How to Install the Flagpole Truck
For a cap style truck, fit the cap over the top of the flagpole shaft. Evenly tighten the set screw one at a time, a few turns at a time, make sure there is even spacing all the way around or, when the flagpole is raised, the flagpole ornament could look cocked! Once the set screws are set to the flagpole wall, tighten down on each one until you feel a bite.

Flagpole Accessories
If you have a threaded truck, you will need channel locks or a plumber's wrench. Hand tighten the truck into the female end of the threading on the top of the flagpole shaft. Once the truck is hard to turn, use the channel locks to really clamp the truck down and tighten the truck into the flagpole fitting.  

*HINT: Have someone hold the flagpole snug from the cleat to create leverage to tighten.
The threading on the truck is graduated so you will not need tighten the truck to the point where no threads are showing. You want there to be a secure snug fit. Using a cloth will prevent the channel locks from marking the hardware up.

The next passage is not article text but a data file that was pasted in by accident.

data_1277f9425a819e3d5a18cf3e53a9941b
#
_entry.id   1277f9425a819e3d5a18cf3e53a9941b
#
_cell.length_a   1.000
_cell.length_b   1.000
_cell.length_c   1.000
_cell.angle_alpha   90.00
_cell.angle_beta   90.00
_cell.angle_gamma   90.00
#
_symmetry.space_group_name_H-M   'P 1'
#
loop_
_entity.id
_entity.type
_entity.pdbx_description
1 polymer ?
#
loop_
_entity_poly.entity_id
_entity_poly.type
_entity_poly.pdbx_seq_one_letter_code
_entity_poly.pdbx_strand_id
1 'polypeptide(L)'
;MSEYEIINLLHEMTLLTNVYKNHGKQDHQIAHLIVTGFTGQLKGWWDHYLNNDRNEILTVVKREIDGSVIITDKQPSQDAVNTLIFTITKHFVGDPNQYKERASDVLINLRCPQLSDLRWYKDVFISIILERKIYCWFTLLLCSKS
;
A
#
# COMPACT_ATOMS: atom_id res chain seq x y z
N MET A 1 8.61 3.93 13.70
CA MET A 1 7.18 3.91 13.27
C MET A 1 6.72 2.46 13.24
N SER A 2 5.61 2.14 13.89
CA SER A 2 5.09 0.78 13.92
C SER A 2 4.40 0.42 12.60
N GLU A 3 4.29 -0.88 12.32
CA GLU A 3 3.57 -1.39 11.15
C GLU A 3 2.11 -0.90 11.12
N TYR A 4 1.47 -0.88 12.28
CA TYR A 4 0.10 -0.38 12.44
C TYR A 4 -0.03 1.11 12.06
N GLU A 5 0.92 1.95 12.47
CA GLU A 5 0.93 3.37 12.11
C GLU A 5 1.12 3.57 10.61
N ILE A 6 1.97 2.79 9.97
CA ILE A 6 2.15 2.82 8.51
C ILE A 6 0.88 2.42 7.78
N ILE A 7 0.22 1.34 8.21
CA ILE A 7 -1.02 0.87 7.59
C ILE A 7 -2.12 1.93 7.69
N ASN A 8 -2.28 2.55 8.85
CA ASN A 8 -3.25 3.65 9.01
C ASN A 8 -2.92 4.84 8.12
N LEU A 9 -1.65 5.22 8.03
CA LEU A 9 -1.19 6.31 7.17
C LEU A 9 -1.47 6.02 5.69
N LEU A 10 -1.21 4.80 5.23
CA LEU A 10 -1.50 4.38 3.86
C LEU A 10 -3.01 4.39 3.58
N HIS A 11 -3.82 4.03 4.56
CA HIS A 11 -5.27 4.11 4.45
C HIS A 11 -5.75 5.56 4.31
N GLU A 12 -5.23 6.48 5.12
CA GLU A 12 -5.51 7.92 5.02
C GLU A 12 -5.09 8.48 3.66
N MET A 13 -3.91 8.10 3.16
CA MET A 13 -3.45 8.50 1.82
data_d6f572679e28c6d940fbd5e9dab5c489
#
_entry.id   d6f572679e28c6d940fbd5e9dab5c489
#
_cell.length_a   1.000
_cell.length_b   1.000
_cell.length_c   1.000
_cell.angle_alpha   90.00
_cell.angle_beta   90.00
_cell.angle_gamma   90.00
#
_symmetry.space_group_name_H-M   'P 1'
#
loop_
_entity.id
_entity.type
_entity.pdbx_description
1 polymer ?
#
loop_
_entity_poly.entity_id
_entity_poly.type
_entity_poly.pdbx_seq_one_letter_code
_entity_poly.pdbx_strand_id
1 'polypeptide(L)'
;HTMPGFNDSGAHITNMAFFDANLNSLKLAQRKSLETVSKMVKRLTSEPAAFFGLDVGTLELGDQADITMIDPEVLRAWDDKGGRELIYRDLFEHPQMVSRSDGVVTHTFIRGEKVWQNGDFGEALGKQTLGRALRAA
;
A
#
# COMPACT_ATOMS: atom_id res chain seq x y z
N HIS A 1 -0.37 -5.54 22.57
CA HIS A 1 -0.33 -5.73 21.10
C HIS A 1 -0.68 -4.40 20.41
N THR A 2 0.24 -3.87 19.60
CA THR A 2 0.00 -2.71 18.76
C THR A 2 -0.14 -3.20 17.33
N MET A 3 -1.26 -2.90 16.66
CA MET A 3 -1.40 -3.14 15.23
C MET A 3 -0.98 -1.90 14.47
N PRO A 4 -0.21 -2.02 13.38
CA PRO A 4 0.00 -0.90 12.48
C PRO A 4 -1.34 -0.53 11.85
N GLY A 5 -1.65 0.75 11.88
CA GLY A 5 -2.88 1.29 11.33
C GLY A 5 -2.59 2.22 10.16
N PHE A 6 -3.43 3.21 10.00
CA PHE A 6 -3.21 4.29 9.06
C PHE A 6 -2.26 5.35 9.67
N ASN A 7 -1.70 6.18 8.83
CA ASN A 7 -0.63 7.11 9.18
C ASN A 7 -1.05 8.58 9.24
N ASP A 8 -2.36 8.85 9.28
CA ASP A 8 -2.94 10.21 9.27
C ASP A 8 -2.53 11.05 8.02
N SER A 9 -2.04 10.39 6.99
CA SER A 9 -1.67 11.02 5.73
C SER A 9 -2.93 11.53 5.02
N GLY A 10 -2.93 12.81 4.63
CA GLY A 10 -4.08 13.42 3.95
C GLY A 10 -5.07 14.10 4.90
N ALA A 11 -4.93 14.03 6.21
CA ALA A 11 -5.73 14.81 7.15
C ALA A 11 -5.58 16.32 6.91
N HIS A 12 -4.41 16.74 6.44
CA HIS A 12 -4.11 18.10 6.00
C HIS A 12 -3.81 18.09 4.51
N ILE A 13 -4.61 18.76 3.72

The Flagpole Ornament: Ball or Eagle

Flagpole ornaments

Once you have selected the proper truck, you are more or less 90% done with the details. A ball ornament looks great on a flagpole because it turns what would otherwise look like a spear into an ornamental extension of the flag... maybe that's why it is called an ornament?

As an ornament, you can choose almost anything from a ball, eagle, cross or we've even seen a  bowling ball used by a bearing company (unique and custom)! All you really need to know is the spindle threading size on the truck. For us, this is most generally one half inch. However, LARGE flagpoles have a 5/8" inch spindle threading. Here we are discussing the more common ball top or eagle ornaments, they are the most common.

Ball Ornament
Warning: Vibration, birds, kids playing and mowers can break these ornaments or even cause the threading to back out with all the banging these flagpoles endure. It is always a disappointment to see the ball top cracked off the top. The more expensive stainless steel ornament is more durable as is an eagle ornament. All have pluses and minuses, everything eventually wears out in the elements.